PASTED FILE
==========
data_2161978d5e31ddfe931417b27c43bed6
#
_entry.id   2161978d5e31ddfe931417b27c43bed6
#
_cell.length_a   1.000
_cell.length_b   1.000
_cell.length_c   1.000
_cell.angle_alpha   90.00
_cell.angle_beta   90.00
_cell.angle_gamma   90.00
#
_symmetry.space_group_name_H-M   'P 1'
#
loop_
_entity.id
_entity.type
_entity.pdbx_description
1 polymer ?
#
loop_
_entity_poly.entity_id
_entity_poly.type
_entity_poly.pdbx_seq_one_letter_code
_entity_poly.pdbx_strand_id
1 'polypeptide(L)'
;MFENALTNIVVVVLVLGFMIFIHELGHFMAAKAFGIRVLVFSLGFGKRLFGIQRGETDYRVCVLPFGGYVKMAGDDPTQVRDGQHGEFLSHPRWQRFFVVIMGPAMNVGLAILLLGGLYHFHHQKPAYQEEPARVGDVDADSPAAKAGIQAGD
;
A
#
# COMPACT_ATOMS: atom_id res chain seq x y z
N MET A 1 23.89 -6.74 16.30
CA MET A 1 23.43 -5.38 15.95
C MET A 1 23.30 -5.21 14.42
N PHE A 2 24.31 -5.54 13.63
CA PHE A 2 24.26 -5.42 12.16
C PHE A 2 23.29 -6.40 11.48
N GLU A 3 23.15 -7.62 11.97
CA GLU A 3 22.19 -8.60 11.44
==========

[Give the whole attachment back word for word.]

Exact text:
data_2161978d5e31ddfe931417b27c43bed6
#
_entry.id   2161978d5e31ddfe931417b27c43bed6
#
_cell.length_a   1.000
_cell.length_b   1.000
_cell.length_c   1.000
_cell.angle_alpha   90.00
_cell.angle_beta   90.00
_cell.angle_gamma   90.00
#
_symmetry.space_group_name_H-M   'P 1'
#
loop_
_entity.id
_entity.type
_entity.pdbx_description
1 polymer ?
#
loop_
_entity_poly.entity_id
_entity_poly.type
_entity_poly.pdbx_seq_one_letter_code
_entity_poly.pdbx_strand_id
1 'polypeptide(L)'
;MFENALTNIVVVVLVLGFMIFIHELGHFMAAKAFGIRVLVFSLGFGKRLFGIQRGETDYRVCVLPFGGYVKMAGDDPTQVRDGQHGEFLSHPRWQRFFVVIMGPAMNVGLAILLLGGLYHFHHQKPAYQEEPARVGDVDADSPAAKAGIQAGD
;
A
#
# COMPACT_ATOMS: atom_id res chain seq x y z
N MET A 1 23.89 -6.74 16.30
CA MET A 1 23.43 -5.38 15.95
C MET A 1 23.30 -5.21 14.42
N PHE A 2 24.31 -5.54 13.63
CA PHE A 2 24.26 -5.42 12.16
C PHE A 2 23.29 -6.40 11.48
N GLU A 3 23.15 -7.62 11.97
CA GLU A 3 22.19 -8.60 11.44